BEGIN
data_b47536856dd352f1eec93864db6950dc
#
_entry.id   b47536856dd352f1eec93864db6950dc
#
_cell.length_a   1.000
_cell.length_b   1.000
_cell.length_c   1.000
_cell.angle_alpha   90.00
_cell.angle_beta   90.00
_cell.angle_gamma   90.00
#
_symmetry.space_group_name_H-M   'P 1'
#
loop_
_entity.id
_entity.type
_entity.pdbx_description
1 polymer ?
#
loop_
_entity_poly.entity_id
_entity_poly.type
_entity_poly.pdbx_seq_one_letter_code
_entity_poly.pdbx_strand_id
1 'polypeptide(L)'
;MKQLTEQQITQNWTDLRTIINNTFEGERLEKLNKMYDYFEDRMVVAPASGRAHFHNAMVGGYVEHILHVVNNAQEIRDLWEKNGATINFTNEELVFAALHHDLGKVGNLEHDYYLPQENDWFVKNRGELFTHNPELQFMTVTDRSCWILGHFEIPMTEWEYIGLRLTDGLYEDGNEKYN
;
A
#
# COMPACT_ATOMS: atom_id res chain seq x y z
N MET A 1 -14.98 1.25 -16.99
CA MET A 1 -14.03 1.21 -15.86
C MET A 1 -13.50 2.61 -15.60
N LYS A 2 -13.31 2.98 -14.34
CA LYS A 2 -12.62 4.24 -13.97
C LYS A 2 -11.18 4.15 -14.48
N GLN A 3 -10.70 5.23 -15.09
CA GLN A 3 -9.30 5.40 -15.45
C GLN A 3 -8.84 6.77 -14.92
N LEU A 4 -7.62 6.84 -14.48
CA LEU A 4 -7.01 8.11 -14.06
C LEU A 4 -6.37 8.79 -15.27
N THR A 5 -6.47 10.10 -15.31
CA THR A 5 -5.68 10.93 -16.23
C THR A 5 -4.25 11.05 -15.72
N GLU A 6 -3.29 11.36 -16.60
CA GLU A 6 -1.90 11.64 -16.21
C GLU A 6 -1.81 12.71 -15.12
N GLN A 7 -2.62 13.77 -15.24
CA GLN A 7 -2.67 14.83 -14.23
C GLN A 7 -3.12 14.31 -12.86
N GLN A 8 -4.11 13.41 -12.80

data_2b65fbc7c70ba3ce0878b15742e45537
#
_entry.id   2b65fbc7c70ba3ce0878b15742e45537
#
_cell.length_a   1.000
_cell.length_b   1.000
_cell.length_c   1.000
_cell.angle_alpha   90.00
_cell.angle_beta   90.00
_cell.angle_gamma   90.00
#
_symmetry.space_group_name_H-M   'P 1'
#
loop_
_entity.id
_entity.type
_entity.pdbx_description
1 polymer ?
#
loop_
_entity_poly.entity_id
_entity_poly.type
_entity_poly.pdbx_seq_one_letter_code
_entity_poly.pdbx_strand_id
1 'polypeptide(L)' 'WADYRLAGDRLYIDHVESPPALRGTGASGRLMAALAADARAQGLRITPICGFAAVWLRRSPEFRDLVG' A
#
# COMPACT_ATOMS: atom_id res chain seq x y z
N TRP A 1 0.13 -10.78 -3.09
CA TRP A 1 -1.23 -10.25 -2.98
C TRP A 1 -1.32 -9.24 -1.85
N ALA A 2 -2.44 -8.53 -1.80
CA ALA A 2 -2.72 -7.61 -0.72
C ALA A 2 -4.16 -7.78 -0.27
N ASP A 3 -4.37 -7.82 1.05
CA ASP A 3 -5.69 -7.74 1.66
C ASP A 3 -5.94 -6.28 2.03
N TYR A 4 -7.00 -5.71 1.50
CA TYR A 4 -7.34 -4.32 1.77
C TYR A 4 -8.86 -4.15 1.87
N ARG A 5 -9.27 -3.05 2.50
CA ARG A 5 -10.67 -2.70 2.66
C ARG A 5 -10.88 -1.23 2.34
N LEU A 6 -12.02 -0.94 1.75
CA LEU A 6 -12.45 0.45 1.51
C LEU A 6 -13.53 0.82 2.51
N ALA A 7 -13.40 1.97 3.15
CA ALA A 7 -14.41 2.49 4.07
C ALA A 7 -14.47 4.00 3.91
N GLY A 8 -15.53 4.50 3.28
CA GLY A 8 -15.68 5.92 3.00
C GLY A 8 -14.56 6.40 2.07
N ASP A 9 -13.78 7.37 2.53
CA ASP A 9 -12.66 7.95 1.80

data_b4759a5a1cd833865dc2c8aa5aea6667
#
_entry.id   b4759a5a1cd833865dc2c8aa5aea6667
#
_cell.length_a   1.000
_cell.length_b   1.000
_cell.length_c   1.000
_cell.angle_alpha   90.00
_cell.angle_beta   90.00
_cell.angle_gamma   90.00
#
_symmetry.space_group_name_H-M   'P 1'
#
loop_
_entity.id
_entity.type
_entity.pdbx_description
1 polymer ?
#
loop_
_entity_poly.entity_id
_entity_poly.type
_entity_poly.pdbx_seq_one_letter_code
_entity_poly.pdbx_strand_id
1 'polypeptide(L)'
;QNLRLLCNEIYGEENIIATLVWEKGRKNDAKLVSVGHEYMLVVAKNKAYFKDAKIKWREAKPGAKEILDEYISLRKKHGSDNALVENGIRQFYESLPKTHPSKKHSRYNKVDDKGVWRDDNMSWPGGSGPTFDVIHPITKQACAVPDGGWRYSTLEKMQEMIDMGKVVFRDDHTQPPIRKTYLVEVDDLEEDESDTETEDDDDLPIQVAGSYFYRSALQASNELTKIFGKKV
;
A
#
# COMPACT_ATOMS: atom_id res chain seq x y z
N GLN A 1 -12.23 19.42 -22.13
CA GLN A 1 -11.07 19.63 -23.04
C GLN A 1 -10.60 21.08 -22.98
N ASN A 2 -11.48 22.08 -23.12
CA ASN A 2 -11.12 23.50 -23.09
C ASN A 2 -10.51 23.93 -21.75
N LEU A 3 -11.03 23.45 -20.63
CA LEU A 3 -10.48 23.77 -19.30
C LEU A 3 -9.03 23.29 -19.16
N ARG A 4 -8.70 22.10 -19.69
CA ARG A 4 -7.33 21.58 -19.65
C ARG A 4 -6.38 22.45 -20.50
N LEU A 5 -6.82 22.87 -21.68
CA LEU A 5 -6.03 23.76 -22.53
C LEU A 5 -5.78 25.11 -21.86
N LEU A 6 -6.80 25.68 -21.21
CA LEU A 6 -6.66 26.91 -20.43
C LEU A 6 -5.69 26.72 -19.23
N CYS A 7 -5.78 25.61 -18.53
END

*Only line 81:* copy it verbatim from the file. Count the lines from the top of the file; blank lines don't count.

CA TRP A 1 -1.23 -10.25 -2.98